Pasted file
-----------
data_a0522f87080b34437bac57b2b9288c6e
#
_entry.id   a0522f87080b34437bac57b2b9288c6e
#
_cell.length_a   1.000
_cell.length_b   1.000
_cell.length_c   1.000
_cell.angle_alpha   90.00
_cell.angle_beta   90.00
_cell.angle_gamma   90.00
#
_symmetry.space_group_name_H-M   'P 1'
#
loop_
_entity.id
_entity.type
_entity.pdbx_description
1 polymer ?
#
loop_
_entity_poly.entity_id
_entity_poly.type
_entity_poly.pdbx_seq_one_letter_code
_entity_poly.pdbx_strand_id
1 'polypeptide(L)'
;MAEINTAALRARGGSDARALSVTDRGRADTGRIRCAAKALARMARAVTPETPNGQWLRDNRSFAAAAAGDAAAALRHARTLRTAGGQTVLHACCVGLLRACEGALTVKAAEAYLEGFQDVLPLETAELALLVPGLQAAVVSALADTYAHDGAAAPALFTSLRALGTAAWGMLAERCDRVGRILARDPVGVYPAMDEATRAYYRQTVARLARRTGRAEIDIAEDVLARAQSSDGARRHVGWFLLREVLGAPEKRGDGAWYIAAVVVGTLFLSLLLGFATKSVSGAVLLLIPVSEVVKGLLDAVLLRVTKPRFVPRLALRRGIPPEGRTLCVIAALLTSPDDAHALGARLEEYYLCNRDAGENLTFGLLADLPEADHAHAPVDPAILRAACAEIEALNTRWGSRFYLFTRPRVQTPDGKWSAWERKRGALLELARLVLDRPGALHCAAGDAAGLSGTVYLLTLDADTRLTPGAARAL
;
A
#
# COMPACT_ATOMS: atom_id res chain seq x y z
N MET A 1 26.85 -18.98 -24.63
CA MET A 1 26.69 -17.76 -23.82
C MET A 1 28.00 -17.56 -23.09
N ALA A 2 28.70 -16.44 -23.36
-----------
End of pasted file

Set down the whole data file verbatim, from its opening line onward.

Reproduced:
data_a0522f87080b34437bac57b2b9288c6e
#
_entry.id   a0522f87080b34437bac57b2b9288c6e
#
_cell.length_a   1.000
_cell.length_b   1.000
_cell.length_c   1.000
_cell.angle_alpha   90.00
_cell.angle_beta   90.00
_cell.angle_gamma   90.00
#
_symmetry.space_group_name_H-M   'P 1'
#
loop_
_entity.id
_entity.type
_entity.pdbx_description
1 polymer ?
#
loop_
_entity_poly.entity_id
_entity_poly.type
_entity_poly.pdbx_seq_one_letter_code
_entity_poly.pdbx_strand_id
1 'polypeptide(L)'
;MAEINTAALRARGGSDARALSVTDRGRADTGRIRCAAKALARMARAVTPETPNGQWLRDNRSFAAAAAGDAAAALRHARTLRTAGGQTVLHACCVGLLRACEGALTVKAAEAYLEGFQDVLPLETAELALLVPGLQAAVVSALADTYAHDGAAAPALFTSLRALGTAAWGMLAERCDRVGRILARDPVGVYPAMDEATRAYYRQTVARLARRTGRAEIDIAEDVLARAQSSDGARRHVGWFLLREVLGAPEKRGDGAWYIAAVVVGTLFLSLLLGFATKSVSGAVLLLIPVSEVVKGLLDAVLLRVTKPRFVPRLALRRGIPPEGRTLCVIAALLTSPDDAHALGARLEEYYLCNRDAGENLTFGLLADLPEADHAHAPVDPAILRAACAEIEALNTRWGSRFYLFTRPRVQTPDGKWSAWERKRGALLELARLVLDRPGALHCAAGDAAGLSGTVYLLTLDADTRLTPGAARAL
;
A
#
# COMPACT_ATOMS: atom_id res chain seq x y z
N MET A 1 26.85 -18.98 -24.63
CA MET A 1 26.69 -17.76 -23.82
C MET A 1 28.00 -17.56 -23.09
N ALA A 2 28.70 -16.44 -23.36